Want to Beat the Flu? Seniors, there is a Specific Vaccination for You!
What are the symptoms?
Remember this acronym:
T- temperature (fever)
S- sudden onset
The Flu vaccine covers the virus that effects the respiratory system (nose, throat, lungs). The annual flu vaccine does not cover the “stomach flu”. This virus causes diarrhea, vomiting, fever, chills and headache.
Can I get the Flu from the vaccine?
No, because the vaccine is a “killed” virus. The body recognizes it and builds up immunity even though it is not a “live” virus. People who get sick right after getting the shot were exposed to an illness previously.
Who should get the vaccine?
The Center for Disease Control recommends that everyone from 6 months old and older get vaccinated annually, even pregnant women. It takes two weeks for the body to build up immunity from the shot. The site can get swollen and red after the injection. Massaging it, using over the counter pain medication and ice can help.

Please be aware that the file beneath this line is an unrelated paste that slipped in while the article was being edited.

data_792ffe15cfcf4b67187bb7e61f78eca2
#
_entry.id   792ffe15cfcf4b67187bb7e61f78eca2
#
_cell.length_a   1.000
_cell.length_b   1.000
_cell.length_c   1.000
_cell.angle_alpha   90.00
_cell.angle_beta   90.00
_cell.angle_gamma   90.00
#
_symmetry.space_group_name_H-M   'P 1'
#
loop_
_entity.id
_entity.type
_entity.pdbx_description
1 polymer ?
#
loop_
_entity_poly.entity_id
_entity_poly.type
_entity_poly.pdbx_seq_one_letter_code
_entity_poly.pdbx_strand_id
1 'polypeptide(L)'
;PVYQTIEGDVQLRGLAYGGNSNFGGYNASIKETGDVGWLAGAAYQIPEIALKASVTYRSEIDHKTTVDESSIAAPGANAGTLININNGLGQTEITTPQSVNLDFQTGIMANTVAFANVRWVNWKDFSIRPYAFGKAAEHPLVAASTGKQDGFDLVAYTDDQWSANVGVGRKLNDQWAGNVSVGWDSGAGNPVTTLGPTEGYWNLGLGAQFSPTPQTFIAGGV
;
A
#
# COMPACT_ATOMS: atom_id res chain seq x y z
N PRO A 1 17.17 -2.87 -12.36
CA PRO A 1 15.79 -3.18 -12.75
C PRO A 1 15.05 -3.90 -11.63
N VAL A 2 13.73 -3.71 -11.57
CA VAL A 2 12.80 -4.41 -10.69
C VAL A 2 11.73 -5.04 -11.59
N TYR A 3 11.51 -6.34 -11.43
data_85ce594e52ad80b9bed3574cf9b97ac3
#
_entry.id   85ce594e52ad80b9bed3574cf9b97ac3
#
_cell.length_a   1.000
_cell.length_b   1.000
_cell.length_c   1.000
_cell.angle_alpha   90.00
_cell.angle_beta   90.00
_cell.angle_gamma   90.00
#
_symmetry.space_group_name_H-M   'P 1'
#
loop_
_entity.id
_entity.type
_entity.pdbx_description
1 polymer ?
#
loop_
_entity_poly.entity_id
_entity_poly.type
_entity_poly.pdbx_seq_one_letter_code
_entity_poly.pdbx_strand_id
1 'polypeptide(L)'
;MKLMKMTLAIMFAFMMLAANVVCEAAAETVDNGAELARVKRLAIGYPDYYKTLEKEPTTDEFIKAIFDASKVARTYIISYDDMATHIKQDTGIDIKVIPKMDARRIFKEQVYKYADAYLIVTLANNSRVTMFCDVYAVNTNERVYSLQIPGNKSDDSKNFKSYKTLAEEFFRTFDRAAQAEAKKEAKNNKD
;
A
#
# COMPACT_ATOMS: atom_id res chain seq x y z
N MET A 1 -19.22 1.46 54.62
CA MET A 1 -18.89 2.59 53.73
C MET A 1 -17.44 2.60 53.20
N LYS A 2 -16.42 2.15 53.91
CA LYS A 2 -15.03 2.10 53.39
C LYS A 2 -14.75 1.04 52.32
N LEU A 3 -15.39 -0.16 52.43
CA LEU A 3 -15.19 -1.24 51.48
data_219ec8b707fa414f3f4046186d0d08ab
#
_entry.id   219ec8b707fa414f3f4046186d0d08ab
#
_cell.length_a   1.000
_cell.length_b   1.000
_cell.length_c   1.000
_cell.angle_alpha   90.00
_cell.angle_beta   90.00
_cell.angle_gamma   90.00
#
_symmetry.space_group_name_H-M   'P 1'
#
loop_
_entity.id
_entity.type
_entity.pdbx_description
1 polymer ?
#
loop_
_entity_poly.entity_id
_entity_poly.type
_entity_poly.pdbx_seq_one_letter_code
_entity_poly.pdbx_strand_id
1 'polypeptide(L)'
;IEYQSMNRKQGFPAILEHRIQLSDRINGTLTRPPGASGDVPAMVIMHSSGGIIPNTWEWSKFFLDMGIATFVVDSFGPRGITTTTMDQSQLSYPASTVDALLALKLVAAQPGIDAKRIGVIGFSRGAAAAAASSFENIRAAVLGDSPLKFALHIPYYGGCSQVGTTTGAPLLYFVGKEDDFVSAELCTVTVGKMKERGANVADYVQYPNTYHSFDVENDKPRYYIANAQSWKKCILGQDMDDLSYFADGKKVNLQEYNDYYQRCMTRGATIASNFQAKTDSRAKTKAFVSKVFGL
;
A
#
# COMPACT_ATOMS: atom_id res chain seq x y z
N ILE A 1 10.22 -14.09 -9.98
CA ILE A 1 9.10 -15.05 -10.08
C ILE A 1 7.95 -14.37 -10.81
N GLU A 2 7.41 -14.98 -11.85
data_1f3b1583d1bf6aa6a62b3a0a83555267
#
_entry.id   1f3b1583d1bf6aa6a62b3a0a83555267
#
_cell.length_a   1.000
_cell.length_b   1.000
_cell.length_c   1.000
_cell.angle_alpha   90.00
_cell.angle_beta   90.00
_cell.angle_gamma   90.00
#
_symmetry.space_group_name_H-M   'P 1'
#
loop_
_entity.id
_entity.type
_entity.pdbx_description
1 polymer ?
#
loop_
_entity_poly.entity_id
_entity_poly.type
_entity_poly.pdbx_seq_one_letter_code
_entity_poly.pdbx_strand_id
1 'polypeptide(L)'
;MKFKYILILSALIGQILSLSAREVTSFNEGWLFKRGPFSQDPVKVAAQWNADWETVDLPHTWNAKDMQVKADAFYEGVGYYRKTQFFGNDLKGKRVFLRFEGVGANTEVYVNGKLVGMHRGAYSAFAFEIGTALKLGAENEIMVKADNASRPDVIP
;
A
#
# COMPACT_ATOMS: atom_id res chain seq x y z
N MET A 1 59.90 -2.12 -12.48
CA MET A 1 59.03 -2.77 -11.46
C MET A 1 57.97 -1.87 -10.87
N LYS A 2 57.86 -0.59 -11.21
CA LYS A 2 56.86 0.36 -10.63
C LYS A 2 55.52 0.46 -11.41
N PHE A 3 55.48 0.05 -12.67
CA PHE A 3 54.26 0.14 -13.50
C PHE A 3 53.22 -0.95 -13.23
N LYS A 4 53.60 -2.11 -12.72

It is even more important for aging adults that are 65 or older because of decreased antibody levels that decline over time. Typically this population also has chronic medical conditions such as Asthma, Cancer, Diabetes, Chronic Obstructive Pulmonary Disease, and kidney/liver problems. These diseases set up individuals for a greater chance of complications. This is why the older adult vaccine is intended to provide more coverage because it is manufactured to address 4 different viruses.
Who should not get the flu vaccine?
Most flu vaccines contain egg proteins which is fine for those with mild egg allergies. For severe egg allergies that include hives, facial swelling and difficulty breathing, consult with your doctor.
How can we reduce the risk of getting the flu?
Believe it or not, frequent hand-washing is still the best way to avoid getting sick. Disinfecting surfaces that are touched multiple times a day can also help. Obviously, staying away from people who are ill is a good idea.